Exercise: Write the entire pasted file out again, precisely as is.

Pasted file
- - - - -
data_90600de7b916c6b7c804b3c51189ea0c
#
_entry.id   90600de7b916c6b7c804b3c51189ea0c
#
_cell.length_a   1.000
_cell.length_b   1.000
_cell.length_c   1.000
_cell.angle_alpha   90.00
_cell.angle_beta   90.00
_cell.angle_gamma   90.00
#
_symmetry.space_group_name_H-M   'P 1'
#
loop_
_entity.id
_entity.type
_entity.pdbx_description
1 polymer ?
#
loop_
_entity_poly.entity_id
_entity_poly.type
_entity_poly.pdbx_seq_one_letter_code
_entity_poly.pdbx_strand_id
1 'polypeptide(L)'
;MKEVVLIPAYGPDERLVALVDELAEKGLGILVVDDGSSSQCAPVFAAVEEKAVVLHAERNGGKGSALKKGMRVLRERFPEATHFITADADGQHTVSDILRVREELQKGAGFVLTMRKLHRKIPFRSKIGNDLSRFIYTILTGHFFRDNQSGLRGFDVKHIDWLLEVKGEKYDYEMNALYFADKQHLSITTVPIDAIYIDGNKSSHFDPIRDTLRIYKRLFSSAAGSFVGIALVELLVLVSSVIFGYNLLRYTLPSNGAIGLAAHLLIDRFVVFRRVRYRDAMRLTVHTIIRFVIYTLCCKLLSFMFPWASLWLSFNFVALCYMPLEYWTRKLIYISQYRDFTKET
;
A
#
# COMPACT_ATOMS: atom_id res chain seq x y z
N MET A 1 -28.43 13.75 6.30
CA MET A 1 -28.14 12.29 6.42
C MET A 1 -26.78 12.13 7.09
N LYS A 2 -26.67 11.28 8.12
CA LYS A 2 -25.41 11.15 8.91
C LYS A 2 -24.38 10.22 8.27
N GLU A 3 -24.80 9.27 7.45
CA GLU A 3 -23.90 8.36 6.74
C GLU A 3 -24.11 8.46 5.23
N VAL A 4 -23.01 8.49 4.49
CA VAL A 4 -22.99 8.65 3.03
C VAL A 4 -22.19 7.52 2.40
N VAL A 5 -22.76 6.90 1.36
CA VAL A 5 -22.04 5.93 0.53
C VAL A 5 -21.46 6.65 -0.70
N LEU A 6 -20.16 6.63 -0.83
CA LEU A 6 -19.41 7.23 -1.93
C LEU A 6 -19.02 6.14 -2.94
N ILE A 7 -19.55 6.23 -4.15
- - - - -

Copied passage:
data_90600de7b916c6b7c804b3c51189ea0c
#
_entry.id   90600de7b916c6b7c804b3c51189ea0c
#
_cell.length_a   1.000
_cell.length_b   1.000
_cell.length_c   1.000
_cell.angle_alpha   90.00
_cell.angle_beta   90.00
_cell.angle_gamma   90.00
#
_symmetry.space_group_name_H-M   'P 1'
#
loop_
_entity.id
_entity.type
_entity.pdbx_description
1 polymer ?
#
loop_
_entity_poly.entity_id
_entity_poly.type
_entity_poly.pdbx_seq_one_letter_code
_entity_poly.pdbx_strand_id
1 'polypeptide(L)'
;MKEVVLIPAYGPDERLVALVDELAEKGLGILVVDDGSSSQCAPVFAAVEEKAVVLHAERNGGKGSALKKGMRVLRERFPEATHFITADADGQHTVSDILRVREELQKGAGFVLTMRKLHRKIPFRSKIGNDLSRFIYTILTGHFFRDNQSGLRGFDVKHIDWLLEVKGEKYDYEMNALYFADKQHLSITTVPIDAIYIDGNKSSHFDPIRDTLRIYKRLFSSAAGSFVGIALVELLVLVSSVIFGYNLLRYTLPSNGAIGLAAHLLIDRFVVFRRVRYRDAMRLTVHTIIRFVIYTLCCKLLSFMFPWASLWLSFNFVALCYMPLEYWTRKLIYISQYRDFTKET
;
A
#
# COMPACT_ATOMS: atom_id res chain seq x y z
N MET A 1 -28.43 13.75 6.30
CA MET A 1 -28.14 12.29 6.42
C MET A 1 -26.78 12.13 7.09
N LYS A 2 -26.67 11.28 8.12
CA LYS A 2 -25.41 11.15 8.91
C LYS A 2 -24.38 10.22 8.27
N GLU A 3 -24.80 9.27 7.45
CA GLU A 3 -23.90 8.36 6.74
C GLU A 3 -24.11 8.46 5.23
N VAL A 4 -23.01 8.49 4.49
CA VAL A 4 -22.99 8.65 3.03
C VAL A 4 -22.19 7.52 2.40
N VAL A 5 -22.76 6.90 1.36
CA VAL A 5 -22.04 5.93 0.53
C VAL A 5 -21.46 6.65 -0.70
N LEU A 6 -20.16 6.63 -0.83
CA LEU A 6 -19.41 7.23 -1.93
C LEU A 6 -19.02 6.14 -2.94
N ILE A 7 -19.55 6.23 -4.15